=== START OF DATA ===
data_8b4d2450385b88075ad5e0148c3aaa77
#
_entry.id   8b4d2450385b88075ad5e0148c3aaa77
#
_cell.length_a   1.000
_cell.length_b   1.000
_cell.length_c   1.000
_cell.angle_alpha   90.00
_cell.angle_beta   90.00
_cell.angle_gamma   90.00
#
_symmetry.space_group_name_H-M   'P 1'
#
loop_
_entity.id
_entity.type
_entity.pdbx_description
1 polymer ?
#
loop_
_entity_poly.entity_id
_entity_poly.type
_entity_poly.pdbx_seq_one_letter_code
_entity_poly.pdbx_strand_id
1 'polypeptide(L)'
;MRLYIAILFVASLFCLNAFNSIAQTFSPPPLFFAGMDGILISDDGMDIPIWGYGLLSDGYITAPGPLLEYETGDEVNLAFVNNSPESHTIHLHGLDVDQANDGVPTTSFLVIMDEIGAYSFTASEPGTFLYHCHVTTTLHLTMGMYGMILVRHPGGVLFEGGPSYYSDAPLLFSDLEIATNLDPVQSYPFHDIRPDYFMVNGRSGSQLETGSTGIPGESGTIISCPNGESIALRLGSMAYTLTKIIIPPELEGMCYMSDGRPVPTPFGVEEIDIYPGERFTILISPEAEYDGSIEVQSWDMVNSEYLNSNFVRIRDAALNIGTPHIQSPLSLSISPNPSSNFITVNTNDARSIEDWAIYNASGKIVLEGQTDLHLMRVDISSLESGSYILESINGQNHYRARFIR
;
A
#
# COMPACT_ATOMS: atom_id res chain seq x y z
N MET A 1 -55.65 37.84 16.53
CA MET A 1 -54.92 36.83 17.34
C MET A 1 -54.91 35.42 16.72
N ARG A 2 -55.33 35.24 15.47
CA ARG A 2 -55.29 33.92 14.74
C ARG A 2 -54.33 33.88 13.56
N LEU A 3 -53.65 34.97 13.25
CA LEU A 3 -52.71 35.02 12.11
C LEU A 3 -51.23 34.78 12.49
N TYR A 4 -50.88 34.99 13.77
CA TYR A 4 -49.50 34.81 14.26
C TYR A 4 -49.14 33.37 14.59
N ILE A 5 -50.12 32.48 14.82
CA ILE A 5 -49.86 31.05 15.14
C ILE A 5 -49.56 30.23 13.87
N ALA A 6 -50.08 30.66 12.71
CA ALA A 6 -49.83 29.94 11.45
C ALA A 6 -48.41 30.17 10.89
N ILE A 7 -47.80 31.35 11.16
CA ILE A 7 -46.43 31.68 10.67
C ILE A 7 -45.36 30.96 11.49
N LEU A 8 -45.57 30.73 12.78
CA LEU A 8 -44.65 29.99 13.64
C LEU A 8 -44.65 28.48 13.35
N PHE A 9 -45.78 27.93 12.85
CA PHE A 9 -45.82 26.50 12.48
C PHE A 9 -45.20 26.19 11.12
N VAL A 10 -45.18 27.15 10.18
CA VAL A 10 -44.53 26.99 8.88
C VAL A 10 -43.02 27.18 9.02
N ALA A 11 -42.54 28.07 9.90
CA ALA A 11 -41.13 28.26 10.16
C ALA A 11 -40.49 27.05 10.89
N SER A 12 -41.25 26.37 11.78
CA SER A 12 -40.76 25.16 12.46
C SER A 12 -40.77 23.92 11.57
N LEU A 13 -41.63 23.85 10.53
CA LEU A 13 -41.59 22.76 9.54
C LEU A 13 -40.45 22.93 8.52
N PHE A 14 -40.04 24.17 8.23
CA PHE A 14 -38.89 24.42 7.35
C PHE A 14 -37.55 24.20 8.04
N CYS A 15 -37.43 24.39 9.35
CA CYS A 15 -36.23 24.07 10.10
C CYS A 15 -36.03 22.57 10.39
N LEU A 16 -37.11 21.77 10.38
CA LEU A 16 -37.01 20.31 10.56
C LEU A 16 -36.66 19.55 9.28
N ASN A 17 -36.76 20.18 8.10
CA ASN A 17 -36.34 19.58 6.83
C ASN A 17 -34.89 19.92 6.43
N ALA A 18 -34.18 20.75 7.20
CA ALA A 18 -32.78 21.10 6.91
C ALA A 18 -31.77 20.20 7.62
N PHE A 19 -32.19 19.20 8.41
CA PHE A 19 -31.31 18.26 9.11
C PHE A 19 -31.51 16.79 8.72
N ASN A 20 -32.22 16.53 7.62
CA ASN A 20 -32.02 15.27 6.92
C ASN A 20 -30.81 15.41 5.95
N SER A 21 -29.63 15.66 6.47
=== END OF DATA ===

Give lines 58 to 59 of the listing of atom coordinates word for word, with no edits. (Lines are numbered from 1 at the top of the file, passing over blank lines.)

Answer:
N VAL A 10 -45.18 27.15 10.18
CA VAL A 10 -44.53 26.99 8.88